Topics: Culture

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1791 - North Coastal - view

Tench observes language differences: “Although our natives (in Sydney) and the strangers (Hawkesbury River) conversed on a par and understood each other perfectly, yet they spoke different dialects of the same language”. (Tench 1996)

1791 - West - view

Koradji (special or clever men and women who had great cultural and spiritual knowledge and skill)

1791 - North West - view

“inland language” is different to the “coastal language”

1791 - North West - view

a boy carrying a torch of flaming tea tree bark

1791 - Central - view

dances or corroborees

1791 - North West - view

a language different from that used by those natives

1791 - North Coastal - view

On an expedition to the Hawkesbury River with Colbee, Marine Captain Watkin Tench notes that the dialect of the sea coast is also spoken at Parramatta.

1795 - Central - view

corrobories

1795 - North Coastal - view

Cameragal elders officiate at the Erah-ba-diang intitiation ceremony at Wogganmagully (Farm Cove).

1795 - Central - view

removing a front tooth in young men ceremony

1796 - North Coastal - view

Fishermen shipwrecked in Broken Bay are welcomed by Koories, fed and shown the way back to Port Jackson. They arrive back with a story that a white woman is living “amongst the blacks”. A volunteer boat returns to the Bay but finds no evidence.

1796 - North Coastal - view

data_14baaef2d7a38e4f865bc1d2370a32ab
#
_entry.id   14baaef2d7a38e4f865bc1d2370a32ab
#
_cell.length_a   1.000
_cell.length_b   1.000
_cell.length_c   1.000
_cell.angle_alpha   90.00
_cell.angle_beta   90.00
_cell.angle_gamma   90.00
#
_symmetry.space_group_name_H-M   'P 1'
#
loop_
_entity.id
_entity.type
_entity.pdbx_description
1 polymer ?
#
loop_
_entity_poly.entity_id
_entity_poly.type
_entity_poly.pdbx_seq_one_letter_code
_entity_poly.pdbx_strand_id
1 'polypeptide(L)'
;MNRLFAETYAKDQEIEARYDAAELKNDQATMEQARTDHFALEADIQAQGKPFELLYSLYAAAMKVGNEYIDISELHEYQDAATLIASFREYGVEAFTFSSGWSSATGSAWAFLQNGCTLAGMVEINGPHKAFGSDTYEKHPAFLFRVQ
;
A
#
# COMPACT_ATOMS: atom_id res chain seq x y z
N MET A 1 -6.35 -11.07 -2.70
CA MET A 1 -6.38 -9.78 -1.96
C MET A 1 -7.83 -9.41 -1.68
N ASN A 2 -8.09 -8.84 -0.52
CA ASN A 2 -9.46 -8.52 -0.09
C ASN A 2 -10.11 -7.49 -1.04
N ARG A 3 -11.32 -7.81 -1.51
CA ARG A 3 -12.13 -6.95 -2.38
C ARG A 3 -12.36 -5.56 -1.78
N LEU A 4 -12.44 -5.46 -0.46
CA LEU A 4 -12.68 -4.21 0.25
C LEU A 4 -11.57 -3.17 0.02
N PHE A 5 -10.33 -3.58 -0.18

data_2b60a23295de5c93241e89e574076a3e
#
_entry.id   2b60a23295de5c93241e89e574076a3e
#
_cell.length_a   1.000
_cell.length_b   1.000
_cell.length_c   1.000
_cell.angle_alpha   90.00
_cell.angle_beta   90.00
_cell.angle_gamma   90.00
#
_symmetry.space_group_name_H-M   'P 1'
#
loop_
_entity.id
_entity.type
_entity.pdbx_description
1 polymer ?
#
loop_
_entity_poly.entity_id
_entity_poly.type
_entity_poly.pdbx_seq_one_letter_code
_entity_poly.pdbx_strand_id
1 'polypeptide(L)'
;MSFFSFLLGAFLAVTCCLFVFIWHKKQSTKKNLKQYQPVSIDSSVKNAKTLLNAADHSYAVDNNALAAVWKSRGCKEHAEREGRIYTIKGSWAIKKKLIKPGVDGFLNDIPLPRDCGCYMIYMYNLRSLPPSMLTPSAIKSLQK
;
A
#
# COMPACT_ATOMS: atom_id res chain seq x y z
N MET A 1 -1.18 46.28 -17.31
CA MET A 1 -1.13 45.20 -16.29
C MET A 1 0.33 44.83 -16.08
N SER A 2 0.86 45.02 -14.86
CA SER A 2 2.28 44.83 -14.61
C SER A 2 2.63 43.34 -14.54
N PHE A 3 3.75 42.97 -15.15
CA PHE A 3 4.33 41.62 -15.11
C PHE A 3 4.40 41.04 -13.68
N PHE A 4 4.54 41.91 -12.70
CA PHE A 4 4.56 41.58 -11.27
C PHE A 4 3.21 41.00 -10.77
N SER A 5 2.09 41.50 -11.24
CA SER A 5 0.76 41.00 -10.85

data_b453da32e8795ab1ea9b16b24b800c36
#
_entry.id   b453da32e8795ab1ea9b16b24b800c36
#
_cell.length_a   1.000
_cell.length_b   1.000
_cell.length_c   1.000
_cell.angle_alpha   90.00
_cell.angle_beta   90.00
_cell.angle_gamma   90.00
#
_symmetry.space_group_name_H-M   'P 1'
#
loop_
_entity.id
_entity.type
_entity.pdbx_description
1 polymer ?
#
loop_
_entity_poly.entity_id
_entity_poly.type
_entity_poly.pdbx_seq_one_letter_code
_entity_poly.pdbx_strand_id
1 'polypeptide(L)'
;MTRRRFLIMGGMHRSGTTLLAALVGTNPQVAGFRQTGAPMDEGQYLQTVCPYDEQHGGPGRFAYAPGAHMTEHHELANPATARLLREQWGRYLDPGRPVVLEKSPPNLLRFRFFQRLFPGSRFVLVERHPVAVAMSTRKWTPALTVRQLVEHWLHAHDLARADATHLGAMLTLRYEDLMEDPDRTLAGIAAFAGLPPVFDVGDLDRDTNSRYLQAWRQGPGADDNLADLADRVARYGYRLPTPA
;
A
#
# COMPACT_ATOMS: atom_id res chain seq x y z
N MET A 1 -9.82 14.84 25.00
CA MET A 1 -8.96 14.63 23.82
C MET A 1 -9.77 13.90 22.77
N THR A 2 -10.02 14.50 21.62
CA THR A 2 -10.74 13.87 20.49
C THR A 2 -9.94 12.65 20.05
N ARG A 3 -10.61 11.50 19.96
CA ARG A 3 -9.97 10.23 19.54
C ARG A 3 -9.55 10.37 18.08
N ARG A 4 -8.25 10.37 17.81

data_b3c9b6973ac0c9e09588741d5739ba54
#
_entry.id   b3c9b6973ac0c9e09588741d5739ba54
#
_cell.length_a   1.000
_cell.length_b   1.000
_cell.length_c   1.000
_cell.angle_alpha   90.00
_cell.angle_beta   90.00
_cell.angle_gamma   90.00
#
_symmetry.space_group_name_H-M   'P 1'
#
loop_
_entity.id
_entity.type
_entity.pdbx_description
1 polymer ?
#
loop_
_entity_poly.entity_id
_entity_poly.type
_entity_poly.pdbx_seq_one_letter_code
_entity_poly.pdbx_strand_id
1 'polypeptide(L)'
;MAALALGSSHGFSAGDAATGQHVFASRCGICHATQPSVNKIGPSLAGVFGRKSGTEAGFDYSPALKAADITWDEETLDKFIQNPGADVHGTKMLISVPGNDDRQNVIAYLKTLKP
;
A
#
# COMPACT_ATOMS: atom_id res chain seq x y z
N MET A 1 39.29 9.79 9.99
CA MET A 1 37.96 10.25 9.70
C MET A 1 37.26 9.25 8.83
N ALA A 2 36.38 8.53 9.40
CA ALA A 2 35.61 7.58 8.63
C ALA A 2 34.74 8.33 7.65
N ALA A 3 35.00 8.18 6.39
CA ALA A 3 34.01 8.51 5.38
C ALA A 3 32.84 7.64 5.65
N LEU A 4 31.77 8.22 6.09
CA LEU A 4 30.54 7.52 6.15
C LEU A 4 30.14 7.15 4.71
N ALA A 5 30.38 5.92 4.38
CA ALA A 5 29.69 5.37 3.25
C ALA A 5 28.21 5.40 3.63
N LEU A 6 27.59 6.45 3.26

Koori people are “beginning to annoy the settlers” on the Hawkesbury, John Lacy operating a passenger boat from Sydney to the Hawkesbury is killed. Governor Hunter asks settlers to “mutually afford assistance to each other by assembling when ever any numerous body of the natives are known to be lurking about”. (HRNSW vol 3, p. 26)

1796 - North Coastal - view

“The settlers of the northern farms have frequently lost clothing and provisions as a result of the Aborigines. The settlers armed themselves and in the fight, five Aborigines were killed.” (Collins 1971 vol 2, p. 27). “The Aboriginal people were no longer the object of pity or cruel amusement … the murder of Aboriginal men was justified on the grounds that the Aborigines were treacherous, evil minded, blood thirsty set of men”. (Clark 1962, p. 145 quoted in Morris 1978). By the end of the first Hawkesbury conflict it is unofficially not always regarded as murder to carry out indiscriminate killing of Aboriginal men, women or children by settlers or by government punitive expeditions. Many colonists believe that they should not be prosecuted for protecting their crops.

1800 - South West - view

ceremonial site

1801 - North West - view

“The lobsters were caught by the women who, in the sea front dived down among the rocks for them”

1802 - West - view

religious terror

1802 - West - view

evil spirit

1802 - West - view

group hunting

1802 - West - view

hunt the kangaroo

1805 - West - view

punishment trial